There are still events going on at the facility while the track is being built, so I assume they can’t complete these portions until just before the race weekend.
The concrete patch at the apex of turn 5 still looks pretty rough.
This is basically unchanged from last year. Not noteworthy by itself, but this point becomes worth noting later.
It was after coming around turn 5 that things started to get interesting.
There is a lot of asphalt patching going on around the circuit this year. As was widely discussed after the debacle at Detroit earlier this season, the harsh winters in this part of the continent are very hard on asphalt — all that freezing and thawing makes the pavement crack and pit, and potholes on our highways are a fact of life. Clearly, some sections of the track have been earmarked for upgrading after this past winter. However, the lessons from Detroit have been learned: this is not that sticky tar-like patching material that ended James Hinchcliffe’s race that day. Instead, they’ve done proper grinding and have completed this patching with fresh asphalt.
Here’s a picture of a very pretty fountain.
You won’t see this fountain on race weekend — it gets hidden behind concrete barriers and fencing on the outside of turn 6. To my mind, it could be a very picturesque feature of the race course, not unlike the fountain at Long Beach. My guess is this has never been done because it happens to be on the outside of a turn where a car could theoretically go wide and need the barriers. I’d also hazard a guess that not a single car in the entire history of the event has ever hit the wall in this spot, given that turn 6 is a very quick and easy corner. But after more than 25 years, I’m sure the people planning this thing know a lot more than I do.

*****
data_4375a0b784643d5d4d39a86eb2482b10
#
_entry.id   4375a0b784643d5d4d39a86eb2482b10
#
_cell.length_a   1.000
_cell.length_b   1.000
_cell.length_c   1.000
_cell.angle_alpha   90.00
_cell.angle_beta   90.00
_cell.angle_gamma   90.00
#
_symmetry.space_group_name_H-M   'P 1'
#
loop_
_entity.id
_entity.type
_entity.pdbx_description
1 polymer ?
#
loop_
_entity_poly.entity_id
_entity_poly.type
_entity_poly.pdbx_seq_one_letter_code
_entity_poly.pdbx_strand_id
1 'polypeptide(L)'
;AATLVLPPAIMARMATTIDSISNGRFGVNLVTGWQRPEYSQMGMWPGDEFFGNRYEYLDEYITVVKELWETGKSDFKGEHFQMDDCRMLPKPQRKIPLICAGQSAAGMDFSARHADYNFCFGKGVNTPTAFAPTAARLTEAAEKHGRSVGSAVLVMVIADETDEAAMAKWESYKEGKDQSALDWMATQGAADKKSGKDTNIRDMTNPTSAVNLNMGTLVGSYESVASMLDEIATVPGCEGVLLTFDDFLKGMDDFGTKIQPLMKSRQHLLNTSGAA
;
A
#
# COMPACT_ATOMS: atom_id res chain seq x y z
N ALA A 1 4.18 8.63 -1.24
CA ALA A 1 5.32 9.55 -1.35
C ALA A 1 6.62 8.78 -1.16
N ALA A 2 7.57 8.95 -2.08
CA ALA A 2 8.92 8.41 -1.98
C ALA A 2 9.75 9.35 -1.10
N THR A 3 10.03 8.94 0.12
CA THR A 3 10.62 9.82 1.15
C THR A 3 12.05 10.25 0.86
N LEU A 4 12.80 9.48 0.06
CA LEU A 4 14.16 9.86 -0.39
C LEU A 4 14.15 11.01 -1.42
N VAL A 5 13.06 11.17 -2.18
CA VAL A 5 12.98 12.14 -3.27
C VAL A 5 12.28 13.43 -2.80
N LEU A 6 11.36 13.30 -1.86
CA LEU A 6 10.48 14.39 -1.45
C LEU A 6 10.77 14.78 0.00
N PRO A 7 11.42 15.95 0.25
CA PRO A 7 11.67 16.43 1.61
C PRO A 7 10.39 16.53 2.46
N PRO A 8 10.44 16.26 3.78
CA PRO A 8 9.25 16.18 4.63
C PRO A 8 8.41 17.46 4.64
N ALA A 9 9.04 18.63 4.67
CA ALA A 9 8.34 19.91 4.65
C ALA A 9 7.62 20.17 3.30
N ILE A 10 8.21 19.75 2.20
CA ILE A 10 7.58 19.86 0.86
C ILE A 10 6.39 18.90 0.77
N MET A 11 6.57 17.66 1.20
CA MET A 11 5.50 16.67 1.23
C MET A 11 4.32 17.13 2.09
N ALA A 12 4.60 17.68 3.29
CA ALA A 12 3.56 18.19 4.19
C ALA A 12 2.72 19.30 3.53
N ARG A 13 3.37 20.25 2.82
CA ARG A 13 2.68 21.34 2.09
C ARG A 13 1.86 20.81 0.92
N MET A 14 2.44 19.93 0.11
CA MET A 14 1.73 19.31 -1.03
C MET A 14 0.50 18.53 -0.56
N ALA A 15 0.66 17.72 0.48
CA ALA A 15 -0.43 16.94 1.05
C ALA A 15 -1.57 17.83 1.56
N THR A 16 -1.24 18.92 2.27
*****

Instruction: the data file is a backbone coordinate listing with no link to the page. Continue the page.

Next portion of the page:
As we rounded turn 6, we came across some unfinished sections of asphalt patching.
These sorts of smaller unfinished patches continued off and on all the way through the 6-7-8 complex. Some of them were on the racing line, but some of them weren’t (the jut to the right shown in this image, for instance). It would be interesting to learn what the driving force was behind the decisions on where to patch because they don’t all seem to have been motivated by the needs of the race cars.
When we reached turn 8, it looked much the same as in previous years.
It’s still very patchy and rough. The concrete slabs at the apexes of the slower corners are clearly harder to patch than the asphalt sections since it hasn’t even really been attempted this year. (I’ve seen asphalt patching done on the concrete in the past, but it comes right back up once rubber hits it. It always sort of seemed like a waste of time anyway.)
I immediately noticed those Road Closed signs. Traffic is usually allowed to move through most of Exhibition Place during the track build, so I recall finding these signs surprising but didn’t really give it much thought beyond that at the time.
The section of track between turns 8 and 9 still has some pretty rough spots.
Without having noted the state of the roads before the patching began in the other sections, it’s hard to know what justified repaving and what didn’t. This, being right on the racing line, would seem to have been a worthwhile target, but it appears to have been ignored. (I’m no engineer, of course. Maybe this doesn’t drive as poorly as it looks.)
This looks like a picture of nothing, but I took it so that I would remember to tell a story. I happened to be passing through Exhibition Place a couple of weeks ago. (Yes, fellow Torontonians, that is sort of an odd thing to be doing. I was heading to Bloor and Dufferin and there was a closure on the subway, so I went around by using the little-known connection between the Exhibition streetcar loop and the 29D bus. You’re welcome.) As I went through this section at that time, I remember noticing that these few panels of concrete had dark scrape marks on them from contact during last year’s event, but they had very clearly been placed in a different order since the different sections of the scrape didn’t match up. I thought to myself at the time, “I think I’d at least make the effort to line those panels up if I wasn’t going to repaint them.” Well, it turns out they repainted them. The rest of the slabs throughout the course were pristine white as well, so it must have been done all around. That can’t possibly be a small undertaking.